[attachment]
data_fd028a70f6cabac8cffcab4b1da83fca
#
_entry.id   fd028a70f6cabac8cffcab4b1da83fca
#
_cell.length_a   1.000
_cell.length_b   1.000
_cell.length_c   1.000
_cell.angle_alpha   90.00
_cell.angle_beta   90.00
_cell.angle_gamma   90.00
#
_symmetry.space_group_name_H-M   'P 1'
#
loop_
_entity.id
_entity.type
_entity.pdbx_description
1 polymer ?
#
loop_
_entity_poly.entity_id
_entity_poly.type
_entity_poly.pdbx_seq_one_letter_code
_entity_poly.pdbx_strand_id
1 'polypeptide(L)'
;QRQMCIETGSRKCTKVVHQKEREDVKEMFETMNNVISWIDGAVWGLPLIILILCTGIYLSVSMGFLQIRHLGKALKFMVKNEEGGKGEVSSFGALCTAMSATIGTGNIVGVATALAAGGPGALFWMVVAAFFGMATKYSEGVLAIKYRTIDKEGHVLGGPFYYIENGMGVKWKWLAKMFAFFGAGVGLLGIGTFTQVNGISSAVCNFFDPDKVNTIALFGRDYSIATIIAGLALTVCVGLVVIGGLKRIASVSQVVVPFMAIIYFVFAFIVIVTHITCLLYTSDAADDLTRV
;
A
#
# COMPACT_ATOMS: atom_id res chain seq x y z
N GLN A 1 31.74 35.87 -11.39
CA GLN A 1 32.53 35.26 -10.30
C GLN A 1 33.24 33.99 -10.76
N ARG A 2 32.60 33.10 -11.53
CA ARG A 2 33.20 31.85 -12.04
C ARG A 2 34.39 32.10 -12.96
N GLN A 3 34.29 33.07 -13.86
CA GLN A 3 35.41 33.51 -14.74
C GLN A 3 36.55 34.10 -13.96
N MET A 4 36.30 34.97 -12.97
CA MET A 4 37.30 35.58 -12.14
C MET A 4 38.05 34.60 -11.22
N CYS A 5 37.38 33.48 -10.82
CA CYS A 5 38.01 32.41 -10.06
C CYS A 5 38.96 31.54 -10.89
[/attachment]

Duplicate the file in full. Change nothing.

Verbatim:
data_fd028a70f6cabac8cffcab4b1da83fca
#
_entry.id   fd028a70f6cabac8cffcab4b1da83fca
#
_cell.length_a   1.000
_cell.length_b   1.000
_cell.length_c   1.000
_cell.angle_alpha   90.00
_cell.angle_beta   90.00
_cell.angle_gamma   90.00
#
_symmetry.space_group_name_H-M   'P 1'
#
loop_
_entity.id
_entity.type
_entity.pdbx_description
1 polymer ?
#
loop_
_entity_poly.entity_id
_entity_poly.type
_entity_poly.pdbx_seq_one_letter_code
_entity_poly.pdbx_strand_id
1 'polypeptide(L)'
;QRQMCIETGSRKCTKVVHQKEREDVKEMFETMNNVISWIDGAVWGLPLIILILCTGIYLSVSMGFLQIRHLGKALKFMVKNEEGGKGEVSSFGALCTAMSATIGTGNIVGVATALAAGGPGALFWMVVAAFFGMATKYSEGVLAIKYRTIDKEGHVLGGPFYYIENGMGVKWKWLAKMFAFFGAGVGLLGIGTFTQVNGISSAVCNFFDPDKVNTIALFGRDYSIATIIAGLALTVCVGLVVIGGLKRIASVSQVVVPFMAIIYFVFAFIVIVTHITCLLYTSDAADDLTRV
;
A
#
# COMPACT_ATOMS: atom_id res chain seq x y z
N GLN A 1 31.74 35.87 -11.39
CA GLN A 1 32.53 35.26 -10.30
C GLN A 1 33.24 33.99 -10.76
N ARG A 2 32.60 33.10 -11.53
CA ARG A 2 33.20 31.85 -12.04
C ARG A 2 34.39 32.10 -12.96
N GLN A 3 34.29 33.07 -13.86
CA GLN A 3 35.41 33.51 -14.74
C GLN A 3 36.55 34.10 -13.96
N MET A 4 36.30 34.97 -12.97
CA MET A 4 37.30 35.58 -12.14
C MET A 4 38.05 34.60 -11.22
N CYS A 5 37.38 33.48 -10.82
CA CYS A 5 38.01 32.41 -10.06
C CYS A 5 38.96 31.54 -10.89